7 Ways to Build a Better Burger
By Denis Faye
From the Million Dollar Body Club - Join Today and Workout to
There are two reasons restaurant hamburgers taste so
good. Fat and salt. They may claim it's secret sauce or flame broiling or magic
buns from Timbuktu, but in truth, it's all about the fat and salt. You see,
it's really cheap and easy to make things taste better with this dastardly
duobut what the chefs at McBlobby's haven't figured out is that with a
little ingenuity, you can make a darn fine burger without fat and salt.
We've come up with seven easy steps to a
healthier-yet-yummy burger. And here's the best part: You can use these tricks
for all of your cooking, not just burgers.
- Lean meat. There
are so many options. How about veggie burgers, ground turkey, salmon burgers,
or a whole Portobello mushroom? Or, if you're a purist, spend a couple extra
cents and buy the leanest beef you can find. From a saturated fat perspective,
it ain't no chicken breast, but it's a start.
- Grill it. Frying meat is bad. Grilling meat
is good. If you're looking for an easy, economical way to grill indoors, look
into George Foreman Grills. (And don't miss our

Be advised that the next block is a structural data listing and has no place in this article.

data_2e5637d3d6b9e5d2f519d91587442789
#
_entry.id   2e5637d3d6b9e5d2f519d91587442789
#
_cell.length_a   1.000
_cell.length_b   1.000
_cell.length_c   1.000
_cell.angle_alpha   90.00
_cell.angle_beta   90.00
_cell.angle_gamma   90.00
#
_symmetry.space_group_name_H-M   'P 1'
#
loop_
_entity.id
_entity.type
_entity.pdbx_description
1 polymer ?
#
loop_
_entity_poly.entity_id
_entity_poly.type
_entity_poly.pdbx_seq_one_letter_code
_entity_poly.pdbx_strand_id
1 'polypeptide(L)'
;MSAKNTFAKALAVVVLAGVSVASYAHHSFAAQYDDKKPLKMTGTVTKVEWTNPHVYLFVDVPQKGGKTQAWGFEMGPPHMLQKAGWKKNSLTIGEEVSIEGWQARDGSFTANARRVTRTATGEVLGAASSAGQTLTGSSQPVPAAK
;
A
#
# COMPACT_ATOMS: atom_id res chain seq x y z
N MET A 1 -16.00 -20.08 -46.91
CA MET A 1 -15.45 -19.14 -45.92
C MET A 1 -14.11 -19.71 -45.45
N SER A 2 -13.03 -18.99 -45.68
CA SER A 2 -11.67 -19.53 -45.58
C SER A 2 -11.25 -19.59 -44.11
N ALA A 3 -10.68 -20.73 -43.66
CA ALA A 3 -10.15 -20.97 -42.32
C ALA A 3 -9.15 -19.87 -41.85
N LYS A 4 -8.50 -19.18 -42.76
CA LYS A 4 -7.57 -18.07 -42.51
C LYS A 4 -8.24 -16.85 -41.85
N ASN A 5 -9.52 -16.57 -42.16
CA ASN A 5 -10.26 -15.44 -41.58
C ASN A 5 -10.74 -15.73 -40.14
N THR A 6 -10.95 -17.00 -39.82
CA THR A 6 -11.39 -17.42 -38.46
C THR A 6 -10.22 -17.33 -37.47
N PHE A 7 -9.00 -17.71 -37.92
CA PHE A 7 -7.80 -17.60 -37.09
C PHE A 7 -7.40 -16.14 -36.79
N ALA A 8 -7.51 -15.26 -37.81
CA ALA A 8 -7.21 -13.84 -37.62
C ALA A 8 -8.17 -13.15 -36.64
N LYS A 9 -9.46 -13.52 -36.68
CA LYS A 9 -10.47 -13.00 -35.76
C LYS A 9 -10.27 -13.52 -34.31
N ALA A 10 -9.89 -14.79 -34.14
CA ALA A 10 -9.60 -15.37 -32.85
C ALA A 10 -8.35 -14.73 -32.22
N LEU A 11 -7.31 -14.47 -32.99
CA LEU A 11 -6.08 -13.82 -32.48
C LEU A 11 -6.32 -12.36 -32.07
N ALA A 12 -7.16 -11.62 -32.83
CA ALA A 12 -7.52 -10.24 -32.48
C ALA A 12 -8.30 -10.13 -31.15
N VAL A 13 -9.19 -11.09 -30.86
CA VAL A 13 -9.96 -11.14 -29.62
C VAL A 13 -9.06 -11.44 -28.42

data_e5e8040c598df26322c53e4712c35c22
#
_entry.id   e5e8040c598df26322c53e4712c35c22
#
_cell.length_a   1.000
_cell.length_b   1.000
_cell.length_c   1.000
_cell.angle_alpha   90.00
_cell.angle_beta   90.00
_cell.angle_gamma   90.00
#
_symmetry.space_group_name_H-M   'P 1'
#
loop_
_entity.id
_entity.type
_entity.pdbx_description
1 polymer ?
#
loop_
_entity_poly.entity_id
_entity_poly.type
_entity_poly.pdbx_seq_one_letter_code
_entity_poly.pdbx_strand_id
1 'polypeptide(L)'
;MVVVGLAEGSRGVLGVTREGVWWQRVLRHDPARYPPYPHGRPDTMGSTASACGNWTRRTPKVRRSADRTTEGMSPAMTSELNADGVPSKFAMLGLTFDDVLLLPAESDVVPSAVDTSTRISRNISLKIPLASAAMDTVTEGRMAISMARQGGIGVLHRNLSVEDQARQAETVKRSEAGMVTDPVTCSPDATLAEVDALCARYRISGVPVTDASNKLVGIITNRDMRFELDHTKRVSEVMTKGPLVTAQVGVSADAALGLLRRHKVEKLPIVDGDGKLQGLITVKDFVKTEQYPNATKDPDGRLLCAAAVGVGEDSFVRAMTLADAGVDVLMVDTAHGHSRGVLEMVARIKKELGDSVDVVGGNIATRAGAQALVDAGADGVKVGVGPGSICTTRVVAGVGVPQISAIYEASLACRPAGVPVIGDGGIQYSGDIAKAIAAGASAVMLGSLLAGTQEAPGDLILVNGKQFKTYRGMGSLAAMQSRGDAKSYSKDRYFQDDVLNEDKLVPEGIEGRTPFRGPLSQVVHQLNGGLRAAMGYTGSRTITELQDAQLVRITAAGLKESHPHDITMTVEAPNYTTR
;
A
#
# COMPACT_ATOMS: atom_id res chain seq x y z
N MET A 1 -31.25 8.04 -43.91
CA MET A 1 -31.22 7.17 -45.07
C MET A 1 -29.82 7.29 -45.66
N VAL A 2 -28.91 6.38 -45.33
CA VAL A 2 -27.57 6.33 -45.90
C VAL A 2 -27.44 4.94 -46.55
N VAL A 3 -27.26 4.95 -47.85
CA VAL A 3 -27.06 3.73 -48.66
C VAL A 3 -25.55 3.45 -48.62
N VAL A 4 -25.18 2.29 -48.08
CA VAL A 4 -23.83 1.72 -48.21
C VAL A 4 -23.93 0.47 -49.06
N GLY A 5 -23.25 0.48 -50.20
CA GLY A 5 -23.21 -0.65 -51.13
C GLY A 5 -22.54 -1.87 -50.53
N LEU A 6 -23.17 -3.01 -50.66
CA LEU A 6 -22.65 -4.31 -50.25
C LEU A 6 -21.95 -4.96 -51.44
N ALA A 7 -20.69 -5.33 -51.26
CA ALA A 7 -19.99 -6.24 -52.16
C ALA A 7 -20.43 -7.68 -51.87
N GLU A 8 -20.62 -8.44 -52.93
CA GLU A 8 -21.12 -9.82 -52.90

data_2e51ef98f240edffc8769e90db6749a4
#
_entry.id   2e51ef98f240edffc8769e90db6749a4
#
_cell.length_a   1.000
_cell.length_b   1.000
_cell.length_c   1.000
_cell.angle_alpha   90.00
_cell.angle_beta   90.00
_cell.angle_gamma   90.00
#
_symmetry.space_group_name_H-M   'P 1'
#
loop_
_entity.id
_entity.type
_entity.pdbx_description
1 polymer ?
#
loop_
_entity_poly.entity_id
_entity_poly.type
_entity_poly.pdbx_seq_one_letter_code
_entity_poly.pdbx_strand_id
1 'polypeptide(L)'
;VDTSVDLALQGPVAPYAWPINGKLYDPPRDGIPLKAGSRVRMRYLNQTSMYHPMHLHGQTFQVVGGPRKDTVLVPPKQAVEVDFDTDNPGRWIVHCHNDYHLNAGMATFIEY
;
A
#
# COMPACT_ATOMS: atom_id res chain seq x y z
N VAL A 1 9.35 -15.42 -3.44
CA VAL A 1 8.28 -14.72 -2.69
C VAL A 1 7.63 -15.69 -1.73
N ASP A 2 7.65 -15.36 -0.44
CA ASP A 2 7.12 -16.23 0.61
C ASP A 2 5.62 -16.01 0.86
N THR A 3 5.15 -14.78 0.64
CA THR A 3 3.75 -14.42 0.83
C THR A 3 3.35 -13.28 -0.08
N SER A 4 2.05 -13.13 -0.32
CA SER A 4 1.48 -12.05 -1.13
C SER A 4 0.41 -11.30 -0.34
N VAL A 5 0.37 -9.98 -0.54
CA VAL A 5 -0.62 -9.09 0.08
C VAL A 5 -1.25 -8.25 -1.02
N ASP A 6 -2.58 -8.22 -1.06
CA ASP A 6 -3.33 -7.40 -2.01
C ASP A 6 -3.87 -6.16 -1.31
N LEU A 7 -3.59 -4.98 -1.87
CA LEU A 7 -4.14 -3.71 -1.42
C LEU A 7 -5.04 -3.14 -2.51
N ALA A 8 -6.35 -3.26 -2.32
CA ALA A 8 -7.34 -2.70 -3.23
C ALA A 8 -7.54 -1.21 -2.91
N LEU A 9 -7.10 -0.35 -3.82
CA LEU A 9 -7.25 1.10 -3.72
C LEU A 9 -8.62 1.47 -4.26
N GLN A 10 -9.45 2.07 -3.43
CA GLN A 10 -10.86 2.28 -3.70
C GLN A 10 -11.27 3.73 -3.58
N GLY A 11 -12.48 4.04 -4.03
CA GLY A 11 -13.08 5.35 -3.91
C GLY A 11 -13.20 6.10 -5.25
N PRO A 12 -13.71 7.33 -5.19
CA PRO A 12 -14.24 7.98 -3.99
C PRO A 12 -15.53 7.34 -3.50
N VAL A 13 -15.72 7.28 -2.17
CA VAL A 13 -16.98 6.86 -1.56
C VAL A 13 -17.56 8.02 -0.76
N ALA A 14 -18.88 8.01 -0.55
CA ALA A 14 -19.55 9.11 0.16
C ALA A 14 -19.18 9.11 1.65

tips for cooking out.)
- Spice it wisely. Stay away from salt when spicing up your meat. There are so many
other flavors going on in a well-made burger that you don't need it anyway.
However, if you've taken the ground turkey option, you may still be looking to
compensate flavorwise. Think dried spice. Oregano and basil make a great
Italian burger. Pepper is a fine additive, too.
- Wine is
the new oil. Need those sautéed onions or mushrooms
on there? Who doesn't? Sauté them in white wine instead of oil or meat
fat. Start with a cheap bottle of wine. Pour about a quarter inch into the
saucepan and bring it to boil. Add your onions or mushrooms and sauté
away the liquid. Add more. Keep up this cycle until they're nice and golden
brown. And don't worry about getting boozed up; the cooking process evaporates
- Fresh veggies. Have you ever checked out the anemic produce in a fast food
burger? Greasy, floppy iceberg lettuce and tomatoes that look like they spent a
week in someone's back pocket. And it probably didn't look much better when
they pulled it out of the plastic freezer bag. Here's your chance to sneak two
or three servings of fresh, healthful produce into your system. Think beyond
the usual lettuce, tomato, and onion. Cucumbers, carrots, beets, zucchini, and
peppers all make great burger veggies.
- Whole wheat flour, not refined.
Whether it's the bun or bread crumbs you're folding into
the meat, going whole grain is a great way to health up a burger. If you can't
find whole wheat bread crumbs, toast a slice and make your own. If you're not a
whole grain bread fan, have a look around. There are dozens of different kinds
of whole grain bread and they all taste different.
- Condimentally speaking. Mustard is fine.
Ketchup is loaded with sugar, so moderation is, again, key. But think about
this if you need to slather your burger in goop, you probably didn't make it